Abuse in ireland

After the publication of new investigation reports on abuse cases in six Irish dioceses, politicians, victims and human rights activists have demanded state investigations. Some responsible bishops are severely criticized in the new report. In Derry, Northern Ireland, pedophile priests were often just transferred so they could abuse children in their new parishes as well, he said.

Family Affairs Minister Frances Fitzgerald, according to the Irish Examiner newspaper (Thursday), said the reports by the church's child protection committee "do not represent a national assessment of the current child protection arrangements in the Catholic Church".

Further investigation called for
Opposition Fianna Fail party children's policy spokesman Charlie McConalogue said the findings called for further investigation into the role of church as well as state institutions. According to the newspaper, the executive director of Amnesty International in Ireland, Colm O "Gorman, said he still had concerns despite signs of improvement in child protection in the Catholic Church. "We must be aware that these reports were published only with the consent of the bishops concerned," said O "Gorman.

According to the victims' group "One in Four," the survey reports showed "great progress" in cooperation between church and state authorities. Many of those affected were nonetheless disappointed that the church leadership's handling of the abuse cases had not been better illuminated, he said. One victim described the investigations to the Irish Examiner as a "joke"; they neglected those victims who had not made a formal complaint. A state investigation is needed.

The Bishop of Dromore, John McAreavey, warned against forgetting child abuse in other areas of society because of the "excessive" focus on sexual abuse in the church, according to media reports. Child abuse occurs in all walks of life, McAreavey says. His personal efforts in investigating the incidents in his diocese had been specifically praised in the investigation reports.

164 complaints against 85 priests
In all, the documentation released Wednesday by the church's National Board for Safeguarding Children in the Catholic Church (NBSCCC) records 164 complaints against 85 priests over the period from 1975 to 2010 in the six dioceses. The documentation lists all reported incidents as well as the measures taken by the church leadership.

Some responsible bishops are severely criticized by the committee. In Derry, Northern Ireland, pedophile priests were often just transferred so that they could abuse children in their new parishes as well. Many cases were inadequately documented and reported late, he said. The panel also criticized the lack of consistent guidelines for dealing with abuse cases.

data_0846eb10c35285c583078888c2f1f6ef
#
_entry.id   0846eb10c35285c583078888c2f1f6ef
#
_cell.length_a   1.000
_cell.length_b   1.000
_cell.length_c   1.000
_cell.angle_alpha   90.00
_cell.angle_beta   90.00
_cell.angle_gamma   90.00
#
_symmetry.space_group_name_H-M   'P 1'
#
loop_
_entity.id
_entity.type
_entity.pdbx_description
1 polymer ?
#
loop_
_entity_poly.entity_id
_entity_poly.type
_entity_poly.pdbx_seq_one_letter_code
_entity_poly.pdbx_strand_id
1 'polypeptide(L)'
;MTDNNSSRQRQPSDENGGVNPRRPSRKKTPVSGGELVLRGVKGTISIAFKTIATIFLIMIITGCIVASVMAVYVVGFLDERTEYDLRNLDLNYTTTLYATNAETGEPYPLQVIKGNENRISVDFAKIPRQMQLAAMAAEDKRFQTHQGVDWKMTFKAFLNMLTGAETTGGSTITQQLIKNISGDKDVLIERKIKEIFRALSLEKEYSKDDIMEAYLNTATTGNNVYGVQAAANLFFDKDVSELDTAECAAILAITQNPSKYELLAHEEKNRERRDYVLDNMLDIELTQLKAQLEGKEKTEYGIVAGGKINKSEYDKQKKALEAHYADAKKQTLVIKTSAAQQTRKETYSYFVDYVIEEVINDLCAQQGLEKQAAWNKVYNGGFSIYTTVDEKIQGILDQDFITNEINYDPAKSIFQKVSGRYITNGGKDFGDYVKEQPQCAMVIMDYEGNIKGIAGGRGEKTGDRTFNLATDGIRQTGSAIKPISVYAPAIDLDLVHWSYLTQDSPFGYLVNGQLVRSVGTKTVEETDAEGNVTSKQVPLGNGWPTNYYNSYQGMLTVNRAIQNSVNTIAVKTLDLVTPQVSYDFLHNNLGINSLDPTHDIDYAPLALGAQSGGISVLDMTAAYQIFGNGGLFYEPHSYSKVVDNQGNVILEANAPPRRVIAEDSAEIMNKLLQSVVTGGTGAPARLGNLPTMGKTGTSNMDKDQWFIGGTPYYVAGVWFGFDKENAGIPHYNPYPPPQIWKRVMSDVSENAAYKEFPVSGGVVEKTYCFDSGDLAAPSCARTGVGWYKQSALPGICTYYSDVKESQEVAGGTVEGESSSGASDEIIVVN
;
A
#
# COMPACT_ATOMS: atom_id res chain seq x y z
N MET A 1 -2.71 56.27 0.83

"No one will be able to make amends for the horrific evil"
Derry's Bishop Seamus Hegarty (71) had resigned from his post last week for health reasons. Diocesan administrator Eamon Martin, who was appointed just days ago, apologized to the victims in a press release. "Today will be another painful day for you. No matter how positive the current efforts of the Church are described, no one will be able to make up for the terrible evil that has been done to you."

The report accuses the three bishops who led the Raphoe diocese during the investigation period of "wrong decisions". They include Hegarty. In none of the documented cases, he said, had there been any assessments of what danger the priests in question posed. He said church leadership had treated victims and accused unequally. As a result, clergy and their relatives received personalized support, while victims received inadequate support, she said.

Particularly in focus: the diocese of Raphoe
Raphoe's acting bishop, Philip Boyce, had personally opposed the laicization of a priest in order to spare his family, the report said. The number of abuse cases in the diocese is particularly high, at 52.

However, the committee also named progress. Suspected cases are now reported immediately to the authorities. The church has taken important steps to implement child protection measures, it said. The dioceses of Ardagh and Kilmore are expressly praised. In the coming months, the panel plans to investigate the other Irish dioceses as well.

Boyce, meanwhile, apologized to victims via the press. In the past decades "very bad decisions were made and mistakes were made". "We humbly apologize to the victims and ask forgiveness for the terrible pain inflicted on him and their families."

Review: State Cloyne report made serious allegations against Vatican
In July, a state investigation report into child abuse in the southern Irish diocese of Cloyne had been published, containing serious allegations against the Vatican and then-Bishop John Magee. The report provoked harsh criticism of the church leadership by the government and a diplomatic disagreement with the Vatican.

The chairman of the church's committee, John Morgan, said at a press conference that the goal of the investigations is to convince parents, children, lay people and priests of the effective implementation of the church's child protection guidelines. In addition, she said, it should be shown that the commission is highlighting shortcomings and introducing measures for improvement.

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Christina Cherry
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